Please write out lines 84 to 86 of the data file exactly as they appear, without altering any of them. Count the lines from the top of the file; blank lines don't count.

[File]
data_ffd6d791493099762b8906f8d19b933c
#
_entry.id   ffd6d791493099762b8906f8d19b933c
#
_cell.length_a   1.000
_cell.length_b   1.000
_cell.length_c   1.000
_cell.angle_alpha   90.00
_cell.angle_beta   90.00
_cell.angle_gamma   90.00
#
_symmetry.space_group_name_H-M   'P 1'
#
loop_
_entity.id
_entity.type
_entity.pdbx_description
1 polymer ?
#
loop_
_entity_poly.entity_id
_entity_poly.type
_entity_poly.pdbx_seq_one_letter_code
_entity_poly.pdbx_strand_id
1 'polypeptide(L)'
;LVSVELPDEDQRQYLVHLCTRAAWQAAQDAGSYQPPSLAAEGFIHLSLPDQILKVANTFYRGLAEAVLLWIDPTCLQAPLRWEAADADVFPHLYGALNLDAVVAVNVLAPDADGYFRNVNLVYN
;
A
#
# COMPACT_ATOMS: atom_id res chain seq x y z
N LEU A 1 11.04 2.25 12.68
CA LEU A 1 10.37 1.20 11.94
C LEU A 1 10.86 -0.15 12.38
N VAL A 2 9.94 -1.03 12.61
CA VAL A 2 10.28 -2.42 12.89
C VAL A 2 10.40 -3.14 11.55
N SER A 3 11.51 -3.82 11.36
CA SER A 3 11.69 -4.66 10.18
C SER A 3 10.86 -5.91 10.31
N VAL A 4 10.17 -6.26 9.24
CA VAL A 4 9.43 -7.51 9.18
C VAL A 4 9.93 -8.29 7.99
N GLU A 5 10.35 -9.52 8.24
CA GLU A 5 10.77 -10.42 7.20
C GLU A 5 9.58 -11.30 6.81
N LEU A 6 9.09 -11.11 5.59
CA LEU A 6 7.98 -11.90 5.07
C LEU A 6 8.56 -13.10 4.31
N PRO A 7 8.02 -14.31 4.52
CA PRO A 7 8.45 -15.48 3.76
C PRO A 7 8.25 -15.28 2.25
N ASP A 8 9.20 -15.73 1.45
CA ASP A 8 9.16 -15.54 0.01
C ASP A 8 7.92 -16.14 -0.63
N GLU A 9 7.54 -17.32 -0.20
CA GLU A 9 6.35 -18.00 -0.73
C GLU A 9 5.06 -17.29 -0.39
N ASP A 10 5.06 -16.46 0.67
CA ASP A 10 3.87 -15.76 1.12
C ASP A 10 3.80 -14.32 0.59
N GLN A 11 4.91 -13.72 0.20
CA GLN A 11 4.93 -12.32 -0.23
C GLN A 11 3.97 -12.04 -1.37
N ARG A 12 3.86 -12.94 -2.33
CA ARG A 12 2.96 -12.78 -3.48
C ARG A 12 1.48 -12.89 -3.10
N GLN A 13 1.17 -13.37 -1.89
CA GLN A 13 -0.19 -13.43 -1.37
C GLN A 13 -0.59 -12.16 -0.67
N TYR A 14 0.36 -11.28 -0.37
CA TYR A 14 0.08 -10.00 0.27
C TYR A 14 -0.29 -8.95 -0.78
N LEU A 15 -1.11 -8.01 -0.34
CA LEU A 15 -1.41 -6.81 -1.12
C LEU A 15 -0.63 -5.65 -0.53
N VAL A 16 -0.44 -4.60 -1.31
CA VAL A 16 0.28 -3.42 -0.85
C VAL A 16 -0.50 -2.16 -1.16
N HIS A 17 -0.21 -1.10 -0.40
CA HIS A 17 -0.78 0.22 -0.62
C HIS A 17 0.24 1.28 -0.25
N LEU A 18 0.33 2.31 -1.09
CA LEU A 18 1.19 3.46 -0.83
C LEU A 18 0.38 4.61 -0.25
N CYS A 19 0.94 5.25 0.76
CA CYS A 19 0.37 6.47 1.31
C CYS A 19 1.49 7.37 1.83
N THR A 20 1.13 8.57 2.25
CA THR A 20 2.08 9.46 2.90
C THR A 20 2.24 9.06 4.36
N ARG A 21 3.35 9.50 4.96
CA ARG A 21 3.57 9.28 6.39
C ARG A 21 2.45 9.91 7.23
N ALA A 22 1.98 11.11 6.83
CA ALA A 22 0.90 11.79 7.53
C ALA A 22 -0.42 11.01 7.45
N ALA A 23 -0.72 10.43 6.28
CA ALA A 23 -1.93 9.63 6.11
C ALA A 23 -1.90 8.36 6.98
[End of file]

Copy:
C LEU A 18 0.38 4.61 -0.25
N CYS A 19 0.94 5.25 0.76
CA CYS A 19 0.37 6.47 1.31